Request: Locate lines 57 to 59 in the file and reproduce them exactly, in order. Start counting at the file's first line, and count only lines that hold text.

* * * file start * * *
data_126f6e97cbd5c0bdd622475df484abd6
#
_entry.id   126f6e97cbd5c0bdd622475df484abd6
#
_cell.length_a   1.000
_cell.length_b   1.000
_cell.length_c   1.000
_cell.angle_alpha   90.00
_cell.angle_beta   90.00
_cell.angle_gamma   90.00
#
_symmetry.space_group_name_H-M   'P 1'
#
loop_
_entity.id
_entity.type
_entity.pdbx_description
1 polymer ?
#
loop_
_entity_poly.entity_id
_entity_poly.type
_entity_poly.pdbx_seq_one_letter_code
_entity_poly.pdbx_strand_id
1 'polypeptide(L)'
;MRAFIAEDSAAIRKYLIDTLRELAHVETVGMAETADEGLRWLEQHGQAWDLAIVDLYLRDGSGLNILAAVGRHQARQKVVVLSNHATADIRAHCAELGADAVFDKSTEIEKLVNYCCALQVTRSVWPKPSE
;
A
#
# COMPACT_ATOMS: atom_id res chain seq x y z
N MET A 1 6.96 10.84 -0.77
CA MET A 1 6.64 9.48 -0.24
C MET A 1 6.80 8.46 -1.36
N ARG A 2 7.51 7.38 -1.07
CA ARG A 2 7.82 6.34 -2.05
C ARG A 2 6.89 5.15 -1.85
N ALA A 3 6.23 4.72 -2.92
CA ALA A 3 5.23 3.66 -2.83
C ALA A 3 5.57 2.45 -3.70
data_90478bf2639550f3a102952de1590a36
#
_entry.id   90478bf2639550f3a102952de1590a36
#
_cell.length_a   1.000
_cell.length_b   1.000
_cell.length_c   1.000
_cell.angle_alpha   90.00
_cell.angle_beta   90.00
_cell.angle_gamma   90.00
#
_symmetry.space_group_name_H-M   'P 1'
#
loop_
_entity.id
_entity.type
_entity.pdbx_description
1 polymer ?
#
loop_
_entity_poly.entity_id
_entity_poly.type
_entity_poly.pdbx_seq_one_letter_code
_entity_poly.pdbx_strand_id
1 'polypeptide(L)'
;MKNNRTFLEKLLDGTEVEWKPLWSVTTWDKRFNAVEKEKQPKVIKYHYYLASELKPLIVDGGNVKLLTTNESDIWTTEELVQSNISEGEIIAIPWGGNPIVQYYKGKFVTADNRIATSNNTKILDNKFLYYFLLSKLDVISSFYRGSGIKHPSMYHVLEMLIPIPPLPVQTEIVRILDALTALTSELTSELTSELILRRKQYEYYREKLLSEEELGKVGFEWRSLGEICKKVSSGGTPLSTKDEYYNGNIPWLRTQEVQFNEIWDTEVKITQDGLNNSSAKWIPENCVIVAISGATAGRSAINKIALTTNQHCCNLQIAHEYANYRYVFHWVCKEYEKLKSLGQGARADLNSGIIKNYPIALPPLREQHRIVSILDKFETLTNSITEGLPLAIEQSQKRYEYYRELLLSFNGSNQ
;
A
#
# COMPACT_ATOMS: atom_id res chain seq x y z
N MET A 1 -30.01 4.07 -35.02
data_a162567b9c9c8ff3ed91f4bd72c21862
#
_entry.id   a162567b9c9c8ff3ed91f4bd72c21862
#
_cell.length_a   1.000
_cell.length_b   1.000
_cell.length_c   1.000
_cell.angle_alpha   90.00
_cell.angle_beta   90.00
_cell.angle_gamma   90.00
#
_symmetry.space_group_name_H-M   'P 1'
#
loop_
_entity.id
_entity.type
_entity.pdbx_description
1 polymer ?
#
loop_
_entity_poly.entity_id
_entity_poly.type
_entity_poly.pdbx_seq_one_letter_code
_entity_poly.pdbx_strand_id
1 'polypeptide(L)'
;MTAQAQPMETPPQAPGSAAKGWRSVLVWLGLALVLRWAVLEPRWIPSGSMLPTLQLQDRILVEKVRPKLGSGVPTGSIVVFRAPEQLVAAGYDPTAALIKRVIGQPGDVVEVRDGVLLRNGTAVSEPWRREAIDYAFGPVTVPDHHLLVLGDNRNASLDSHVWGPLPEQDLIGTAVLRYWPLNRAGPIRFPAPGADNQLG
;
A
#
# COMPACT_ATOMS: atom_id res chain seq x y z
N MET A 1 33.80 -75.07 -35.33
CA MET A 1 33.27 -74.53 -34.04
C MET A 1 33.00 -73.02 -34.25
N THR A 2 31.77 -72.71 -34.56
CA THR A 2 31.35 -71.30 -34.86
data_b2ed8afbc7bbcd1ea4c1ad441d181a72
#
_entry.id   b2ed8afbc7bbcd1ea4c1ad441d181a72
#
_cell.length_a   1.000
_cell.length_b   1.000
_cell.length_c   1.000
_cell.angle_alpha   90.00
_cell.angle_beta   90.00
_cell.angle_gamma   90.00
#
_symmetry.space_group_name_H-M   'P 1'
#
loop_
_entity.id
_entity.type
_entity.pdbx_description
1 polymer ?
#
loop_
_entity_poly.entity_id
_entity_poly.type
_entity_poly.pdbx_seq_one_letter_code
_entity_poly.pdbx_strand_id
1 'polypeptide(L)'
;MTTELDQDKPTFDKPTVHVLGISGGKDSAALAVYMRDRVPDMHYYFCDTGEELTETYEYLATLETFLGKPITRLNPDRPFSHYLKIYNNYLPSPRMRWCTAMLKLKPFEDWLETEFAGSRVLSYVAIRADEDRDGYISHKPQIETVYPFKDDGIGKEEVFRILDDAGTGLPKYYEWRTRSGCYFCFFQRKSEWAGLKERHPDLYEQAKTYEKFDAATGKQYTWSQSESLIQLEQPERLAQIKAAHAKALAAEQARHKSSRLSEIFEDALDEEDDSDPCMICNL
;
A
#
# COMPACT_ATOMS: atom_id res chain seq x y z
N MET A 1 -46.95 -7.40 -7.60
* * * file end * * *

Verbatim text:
1 polymer ?
#
loop_